Tuesday, August 31, 1999
No blood from turnips: Punishing dads on child support hurts kids, tooEditorial
The Sacromento Bee
As California moves to fix the state's broken child support collection system, lawmakers must keep their eyes on the real goal: getting money to children in need. Everything else -- punishing deadbeat dads, reimbursing the state for welfare payouts, collecting interest and penalties on top of support owed -- should be secondary.
To understand why, consider the case of Glen Nestor.
Nestor, 44, was 15 when his teenage wife, also 15, gave birth to twin boys. Nestor and his wife separated a year and a half later. Over the next 16 years or so, his sons drifted back and forth between mom and dad and, when mom died, between grandma and dad. When the kids weren't with him, Nestor says he sent money, a couple of hundred here and there, whenever he was asked.
In short, it was one of those untidy domestic arrangements common in post-"Leave It to Beaver America."
Nestor is now stuck with a $48,000 bill for child support. This is money the government says he owes -- not to his children, who are grown, but to reimburse Stanislaus County during the time Nestor's ex-wife and his ex-mother-in-law collected welfare, possibly fraudulently.
To get his attention, the county has revoked Nestor's driver's license and grabbed tax refunds he had coming. The county also seeks to garnishee his wages. To avoid the sanctions, he works underground. His life has been disrupted, with no benefit to either his children or the wider society.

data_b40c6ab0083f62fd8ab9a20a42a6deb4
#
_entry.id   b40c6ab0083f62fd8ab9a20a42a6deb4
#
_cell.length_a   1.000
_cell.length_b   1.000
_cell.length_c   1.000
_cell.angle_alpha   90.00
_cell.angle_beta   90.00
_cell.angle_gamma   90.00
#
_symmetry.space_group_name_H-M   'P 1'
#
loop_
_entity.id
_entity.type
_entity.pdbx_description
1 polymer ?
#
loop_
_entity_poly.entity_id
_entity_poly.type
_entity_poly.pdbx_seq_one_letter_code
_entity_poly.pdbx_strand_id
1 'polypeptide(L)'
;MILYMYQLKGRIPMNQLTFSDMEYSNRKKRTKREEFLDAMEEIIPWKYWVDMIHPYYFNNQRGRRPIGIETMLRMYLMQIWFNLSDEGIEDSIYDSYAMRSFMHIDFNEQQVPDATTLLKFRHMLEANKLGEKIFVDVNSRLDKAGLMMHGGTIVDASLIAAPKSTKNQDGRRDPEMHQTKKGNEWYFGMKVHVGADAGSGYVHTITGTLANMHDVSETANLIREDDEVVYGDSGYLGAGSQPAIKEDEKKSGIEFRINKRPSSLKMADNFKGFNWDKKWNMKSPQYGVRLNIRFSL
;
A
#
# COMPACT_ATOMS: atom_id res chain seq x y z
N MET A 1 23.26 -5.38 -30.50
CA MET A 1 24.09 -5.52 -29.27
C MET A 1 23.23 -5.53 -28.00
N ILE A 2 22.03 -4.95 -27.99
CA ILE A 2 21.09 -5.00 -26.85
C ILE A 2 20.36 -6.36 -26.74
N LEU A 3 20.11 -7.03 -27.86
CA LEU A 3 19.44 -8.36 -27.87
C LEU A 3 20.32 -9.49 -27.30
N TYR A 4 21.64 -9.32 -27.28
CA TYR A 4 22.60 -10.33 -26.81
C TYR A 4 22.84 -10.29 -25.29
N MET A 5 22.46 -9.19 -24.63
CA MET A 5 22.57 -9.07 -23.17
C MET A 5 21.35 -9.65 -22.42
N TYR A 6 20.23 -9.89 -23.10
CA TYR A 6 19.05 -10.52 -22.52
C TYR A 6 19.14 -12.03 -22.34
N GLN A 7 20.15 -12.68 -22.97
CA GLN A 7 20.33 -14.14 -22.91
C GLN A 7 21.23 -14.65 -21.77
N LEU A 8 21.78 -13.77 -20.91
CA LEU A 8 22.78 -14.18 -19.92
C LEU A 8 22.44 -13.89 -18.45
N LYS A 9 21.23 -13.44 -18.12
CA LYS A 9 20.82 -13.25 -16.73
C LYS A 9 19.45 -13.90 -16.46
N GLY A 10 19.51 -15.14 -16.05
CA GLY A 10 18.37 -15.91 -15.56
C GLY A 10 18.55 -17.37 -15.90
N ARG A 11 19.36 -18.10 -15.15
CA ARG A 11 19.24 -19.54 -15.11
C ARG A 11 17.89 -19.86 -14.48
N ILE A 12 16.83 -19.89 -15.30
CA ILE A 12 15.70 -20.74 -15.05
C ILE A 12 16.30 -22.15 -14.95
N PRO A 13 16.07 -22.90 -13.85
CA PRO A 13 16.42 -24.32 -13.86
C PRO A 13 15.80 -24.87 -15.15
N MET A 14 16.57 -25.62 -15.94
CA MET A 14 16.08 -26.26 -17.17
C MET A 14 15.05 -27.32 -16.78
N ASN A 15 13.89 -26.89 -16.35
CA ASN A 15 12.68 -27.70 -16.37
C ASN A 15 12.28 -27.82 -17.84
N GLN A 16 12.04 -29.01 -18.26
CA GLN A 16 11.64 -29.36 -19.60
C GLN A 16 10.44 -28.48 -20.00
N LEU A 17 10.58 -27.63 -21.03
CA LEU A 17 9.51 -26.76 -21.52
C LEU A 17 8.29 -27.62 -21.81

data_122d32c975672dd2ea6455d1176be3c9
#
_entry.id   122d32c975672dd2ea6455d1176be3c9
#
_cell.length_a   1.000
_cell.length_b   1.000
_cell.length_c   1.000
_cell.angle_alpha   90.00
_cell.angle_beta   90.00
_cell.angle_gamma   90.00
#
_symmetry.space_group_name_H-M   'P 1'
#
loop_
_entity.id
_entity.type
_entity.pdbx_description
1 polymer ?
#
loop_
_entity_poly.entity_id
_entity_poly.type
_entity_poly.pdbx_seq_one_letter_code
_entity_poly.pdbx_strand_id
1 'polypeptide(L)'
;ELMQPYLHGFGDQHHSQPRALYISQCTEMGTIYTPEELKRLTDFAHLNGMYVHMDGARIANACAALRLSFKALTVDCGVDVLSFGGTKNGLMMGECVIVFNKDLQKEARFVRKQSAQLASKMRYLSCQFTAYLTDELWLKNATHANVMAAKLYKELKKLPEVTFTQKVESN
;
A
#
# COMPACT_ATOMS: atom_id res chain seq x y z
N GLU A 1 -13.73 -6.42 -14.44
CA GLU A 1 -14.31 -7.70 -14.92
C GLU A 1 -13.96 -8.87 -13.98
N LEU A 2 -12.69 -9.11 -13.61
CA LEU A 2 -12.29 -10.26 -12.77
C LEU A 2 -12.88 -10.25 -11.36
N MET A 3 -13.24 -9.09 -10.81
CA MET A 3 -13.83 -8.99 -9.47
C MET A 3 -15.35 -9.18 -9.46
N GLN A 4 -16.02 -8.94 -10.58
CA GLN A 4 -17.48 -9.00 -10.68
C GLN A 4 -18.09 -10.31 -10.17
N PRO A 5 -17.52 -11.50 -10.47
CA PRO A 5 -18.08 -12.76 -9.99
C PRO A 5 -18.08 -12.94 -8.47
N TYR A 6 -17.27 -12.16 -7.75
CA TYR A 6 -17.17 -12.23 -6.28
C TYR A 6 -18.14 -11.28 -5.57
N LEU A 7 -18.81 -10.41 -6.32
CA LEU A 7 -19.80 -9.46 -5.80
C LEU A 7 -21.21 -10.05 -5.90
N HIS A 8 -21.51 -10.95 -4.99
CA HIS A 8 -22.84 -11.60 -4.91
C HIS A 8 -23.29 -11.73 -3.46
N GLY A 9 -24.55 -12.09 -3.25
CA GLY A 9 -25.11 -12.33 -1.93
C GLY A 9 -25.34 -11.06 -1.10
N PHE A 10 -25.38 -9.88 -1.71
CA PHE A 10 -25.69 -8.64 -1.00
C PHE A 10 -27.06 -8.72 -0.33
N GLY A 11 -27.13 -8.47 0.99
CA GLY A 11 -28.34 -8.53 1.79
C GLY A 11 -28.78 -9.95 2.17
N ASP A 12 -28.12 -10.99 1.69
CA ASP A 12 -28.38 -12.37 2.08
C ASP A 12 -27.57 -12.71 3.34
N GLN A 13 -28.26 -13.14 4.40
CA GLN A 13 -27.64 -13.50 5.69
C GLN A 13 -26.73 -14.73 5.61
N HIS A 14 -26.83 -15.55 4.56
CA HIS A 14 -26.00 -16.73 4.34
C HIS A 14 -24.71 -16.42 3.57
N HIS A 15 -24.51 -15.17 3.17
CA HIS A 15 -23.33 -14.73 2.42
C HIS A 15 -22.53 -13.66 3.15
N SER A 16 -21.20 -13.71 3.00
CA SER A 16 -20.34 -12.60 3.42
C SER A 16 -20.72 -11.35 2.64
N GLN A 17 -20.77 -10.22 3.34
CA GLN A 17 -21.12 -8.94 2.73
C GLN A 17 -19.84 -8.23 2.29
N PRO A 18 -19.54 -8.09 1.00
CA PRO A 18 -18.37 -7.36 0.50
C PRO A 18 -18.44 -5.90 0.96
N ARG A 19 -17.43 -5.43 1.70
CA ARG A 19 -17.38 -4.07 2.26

To fix the child support collection system, the state must come to grips with tens of thousands of Nestors. The vast majority are fathers, some of whom were not informed they owed support until years after orders had been issued and back child support, interest and welfare debt had grown to astronomical levels; some are in prison, on welfare themselves, disabled or unemployed.
Several bills pending in the Legislature offer sensible relief to absent parents, while at the same time saving the money and time counties waste chasing debt that is uncollectible.
AB 472 by Assemblywoman Diane Aroner would establish an amnesty program offering forgiveness or reduction in interest and penalties an absent parent owes to the state in exchange for the parent's agreement to pay child support in the future and to keep current. It also would give noncustodial parents, usually dads, the same rights as custodial parents to require counties to hear and resolve disputes.
AB 380 by Assemblyman Rod Wright would wipe out two of the three years of reimbursement absent parents are now required to pay if a child has been on public assistance. Originally, the measure sensibly would have wiped out all three years of welfare debt. To the extent paying back welfare interferes with a father's ability to support his children now, why punish poor children?
Finally, the state needs to do a study of the $8 billion to $12.9 billion in outstanding child support debt. Who owes this money? Are the indebted destitute themselves and thus unable to pay? Are they in prison? Who are the children? Are they adults or still minors?
Armed with this information, the new office of Child Support Services could design enforcement and collection programs that would get the most support to the most children -- programs with the goal of not punishing fathers, but rather of helping them meet their obligations to their children.
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